The lady clutching the cat food behind me in line was trying to decide if she was disgusted or intrigued. I glanced at her a few times, but had to admit I really did not care. She was just going to have to wait a moment.
The woman running the register leaned a little closer towards me and her shoulders told the story of a heavy burden and years of feeling defeated. Her voice was a little shaky as she recounted exactly why her boyfriend of 9 years had left her. She repeated back every hurtful thing he had said and that was a lot of talking.
Almost a decade of her emotional and verbal abuse came spilling out in that brief meeting. All because when I stepped up with my purchases and asked how she was; she said she was “Fine” and I called her a liar. I left with my dog bones, a receipt and her name scrawled on a piece of paper to follow up with her and help her with a support group.
This happens to me a lot. Painful conversations that need to be had at the oddest times and places. At first I would joke that I must have a neon sign around me that says “Therapist,” but now I know it’s because I let my skeletons out to dance.
Years ago, I had my whole closet of skeletons emptied and put on display. It hurt. It was shameful. It was the best thing that ever happened. I had felt like I had fought them for so long to keep them a secret and then one day, all the secrets were out and I had to decide what to do with them.
I can recognize pain in someone’s eyes. I can hear the lie behind “I am fine.” It’s not because I have a superpower, (because I really wouldn’t have picked that one at of the superpower grab box) it’s because I have been there and sometimes I still struggle. I’ve come to realize that the line “Everybody is fighting a battle” is true; for each one of us with no exclusions. I’ve also learned that the only way for us to fight a battle and win is to be together. The first step towards putting our shame behind us usually starts with hearing “me too” and knowing you are not alone.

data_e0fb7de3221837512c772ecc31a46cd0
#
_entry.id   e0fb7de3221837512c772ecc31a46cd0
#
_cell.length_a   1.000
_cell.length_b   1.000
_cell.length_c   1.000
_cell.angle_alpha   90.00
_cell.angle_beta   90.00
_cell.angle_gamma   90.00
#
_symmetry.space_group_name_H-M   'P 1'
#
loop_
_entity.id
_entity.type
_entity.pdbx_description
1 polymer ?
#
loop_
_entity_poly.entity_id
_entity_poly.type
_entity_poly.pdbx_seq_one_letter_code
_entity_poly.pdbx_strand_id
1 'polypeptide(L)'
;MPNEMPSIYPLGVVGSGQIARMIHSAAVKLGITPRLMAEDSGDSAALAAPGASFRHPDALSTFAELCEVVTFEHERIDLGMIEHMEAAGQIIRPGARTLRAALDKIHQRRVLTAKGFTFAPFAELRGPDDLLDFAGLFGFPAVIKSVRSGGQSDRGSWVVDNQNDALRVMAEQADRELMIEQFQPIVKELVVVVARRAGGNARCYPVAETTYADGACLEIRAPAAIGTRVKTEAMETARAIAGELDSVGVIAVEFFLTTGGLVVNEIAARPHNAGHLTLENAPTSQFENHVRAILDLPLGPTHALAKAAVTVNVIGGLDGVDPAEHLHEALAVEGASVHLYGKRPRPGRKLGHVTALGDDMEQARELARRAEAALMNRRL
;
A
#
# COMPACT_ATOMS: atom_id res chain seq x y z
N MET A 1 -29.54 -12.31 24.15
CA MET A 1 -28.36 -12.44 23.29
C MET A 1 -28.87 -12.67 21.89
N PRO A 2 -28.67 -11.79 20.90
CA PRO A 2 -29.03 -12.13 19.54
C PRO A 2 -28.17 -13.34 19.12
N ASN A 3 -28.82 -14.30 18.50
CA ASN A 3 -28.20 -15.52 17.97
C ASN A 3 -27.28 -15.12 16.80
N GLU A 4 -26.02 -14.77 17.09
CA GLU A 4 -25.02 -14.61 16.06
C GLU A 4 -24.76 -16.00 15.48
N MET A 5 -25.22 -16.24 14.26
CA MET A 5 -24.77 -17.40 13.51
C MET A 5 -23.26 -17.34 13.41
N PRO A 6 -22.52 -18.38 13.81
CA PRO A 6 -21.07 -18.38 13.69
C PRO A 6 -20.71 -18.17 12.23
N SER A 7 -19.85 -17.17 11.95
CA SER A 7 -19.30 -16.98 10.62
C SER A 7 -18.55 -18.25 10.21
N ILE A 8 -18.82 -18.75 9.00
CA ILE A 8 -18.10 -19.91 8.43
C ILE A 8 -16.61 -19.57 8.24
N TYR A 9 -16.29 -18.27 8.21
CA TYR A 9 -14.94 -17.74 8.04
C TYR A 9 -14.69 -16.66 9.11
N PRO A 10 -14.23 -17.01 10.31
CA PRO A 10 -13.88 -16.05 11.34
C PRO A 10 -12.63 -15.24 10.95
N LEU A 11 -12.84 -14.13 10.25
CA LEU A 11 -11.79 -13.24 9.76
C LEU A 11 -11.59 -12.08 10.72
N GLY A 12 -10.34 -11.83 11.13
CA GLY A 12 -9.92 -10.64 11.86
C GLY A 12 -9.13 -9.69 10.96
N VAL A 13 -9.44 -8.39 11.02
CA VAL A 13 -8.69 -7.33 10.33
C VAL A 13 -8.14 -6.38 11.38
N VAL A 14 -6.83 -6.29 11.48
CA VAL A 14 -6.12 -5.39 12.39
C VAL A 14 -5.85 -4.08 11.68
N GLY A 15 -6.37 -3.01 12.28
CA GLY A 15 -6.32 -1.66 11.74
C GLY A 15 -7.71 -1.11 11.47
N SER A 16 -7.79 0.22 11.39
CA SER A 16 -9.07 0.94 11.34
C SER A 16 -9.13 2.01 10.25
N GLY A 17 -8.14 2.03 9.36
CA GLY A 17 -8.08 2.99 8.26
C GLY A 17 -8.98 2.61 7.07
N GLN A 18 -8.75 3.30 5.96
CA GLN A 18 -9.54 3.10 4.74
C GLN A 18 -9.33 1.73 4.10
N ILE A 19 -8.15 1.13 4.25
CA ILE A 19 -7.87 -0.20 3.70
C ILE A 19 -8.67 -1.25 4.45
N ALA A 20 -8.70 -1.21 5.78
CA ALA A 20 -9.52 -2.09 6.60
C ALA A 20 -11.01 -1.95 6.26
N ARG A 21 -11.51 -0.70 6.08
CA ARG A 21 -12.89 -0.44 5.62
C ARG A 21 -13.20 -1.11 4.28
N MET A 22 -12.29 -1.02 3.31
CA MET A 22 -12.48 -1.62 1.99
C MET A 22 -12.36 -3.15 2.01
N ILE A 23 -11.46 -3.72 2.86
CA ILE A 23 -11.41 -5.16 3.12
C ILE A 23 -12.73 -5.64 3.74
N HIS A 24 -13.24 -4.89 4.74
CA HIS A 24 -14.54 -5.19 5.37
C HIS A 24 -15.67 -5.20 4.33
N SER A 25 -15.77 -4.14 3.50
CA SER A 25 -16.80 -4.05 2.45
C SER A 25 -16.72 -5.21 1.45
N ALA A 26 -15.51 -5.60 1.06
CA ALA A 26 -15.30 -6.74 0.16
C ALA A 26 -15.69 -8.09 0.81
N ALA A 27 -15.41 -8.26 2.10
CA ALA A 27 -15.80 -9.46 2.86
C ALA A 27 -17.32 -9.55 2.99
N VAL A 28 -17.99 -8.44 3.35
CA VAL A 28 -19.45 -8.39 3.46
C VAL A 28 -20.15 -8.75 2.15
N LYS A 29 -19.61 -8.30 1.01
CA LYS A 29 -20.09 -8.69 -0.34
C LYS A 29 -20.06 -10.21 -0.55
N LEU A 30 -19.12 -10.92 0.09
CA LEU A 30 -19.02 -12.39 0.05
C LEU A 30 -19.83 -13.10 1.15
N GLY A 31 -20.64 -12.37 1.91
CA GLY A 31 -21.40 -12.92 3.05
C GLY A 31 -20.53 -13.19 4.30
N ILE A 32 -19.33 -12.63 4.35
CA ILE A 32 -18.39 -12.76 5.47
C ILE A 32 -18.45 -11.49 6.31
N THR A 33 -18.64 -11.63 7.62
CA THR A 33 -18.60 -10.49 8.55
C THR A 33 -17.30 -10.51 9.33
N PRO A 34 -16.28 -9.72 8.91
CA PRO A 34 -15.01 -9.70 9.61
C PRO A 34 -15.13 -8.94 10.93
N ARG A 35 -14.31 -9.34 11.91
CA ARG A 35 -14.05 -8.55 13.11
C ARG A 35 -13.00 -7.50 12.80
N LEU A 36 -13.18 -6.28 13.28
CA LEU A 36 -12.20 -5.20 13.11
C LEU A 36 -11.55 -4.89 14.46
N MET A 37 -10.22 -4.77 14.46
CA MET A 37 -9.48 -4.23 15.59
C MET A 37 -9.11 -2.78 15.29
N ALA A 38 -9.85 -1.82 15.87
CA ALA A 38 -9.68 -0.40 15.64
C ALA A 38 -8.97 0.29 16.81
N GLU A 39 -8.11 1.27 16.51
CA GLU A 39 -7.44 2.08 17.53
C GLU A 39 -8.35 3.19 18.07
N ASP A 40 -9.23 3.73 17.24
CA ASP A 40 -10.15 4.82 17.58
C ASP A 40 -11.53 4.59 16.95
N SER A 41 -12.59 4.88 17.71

Our stories, our messes, our struggles and our wins are not for ourselves. You begin to understand life when you realize it has very little to do with you. It’s not about serving yourself, but in how you spend your time serving others.
Pretending you have your perfect life and keeping your skeletons locked away is not how you win at life. Sure, we all have our high moments when it all seems put together, but just as equally you will have your bad times. The times when you are learning a lesson or just plain hurting. But you and everyone around you have something in common; skeletons.
The first time I let my skeleton out to dance, I was shopping at a department store for a new dress. A lady came up to ask if I was finding everything and asked how I was that day. Oh, I was struggling that day. Struggling with my abusive relationship. Struggling with my non-verbal daughter getting the help she needed. Struggling with family relationships. Struggling to even like myself. Instead of saying “I’m fine,” I told the truth. An hour later, I had a friend who was dealing with a lot of the same things. We still keep in contact today and we’ve both seen how the truth about life can set you free.
I’m not recommending that you just indiscriminately throw everything out there for the world, but if you open yourself up to not being “fine” and not being “perfect;” you will learn you aren’t alone.
By letting your skeletons out to dance, you will come to meet people who so desperately need to open up. For me, it lets me see those who are struggling with life and allows me to share my life story. Each time I am able to share my story, I am serving the purpose of my life. I am allowing my messes to be used as God’s message and my tests as God’s testimony of how you can be forgiven, full of grace and renewed.
The waitress who took my order.
The drive-thru kid who handed me my coffee.
The lady at the register ringing up my dog bones.
The woman at the jewelry store who sized my ring.
The guy who happened to be putting up his buggy at the same time I did.
So many people we make face contact with daily. Usually we head-nod, smile or try to look distracted. What if we were to make heart contact instead? What if we truly looked around us with the knowledge that everyone is fighting a battle? What if you decided that this life isn’t about you, but what you can give to them?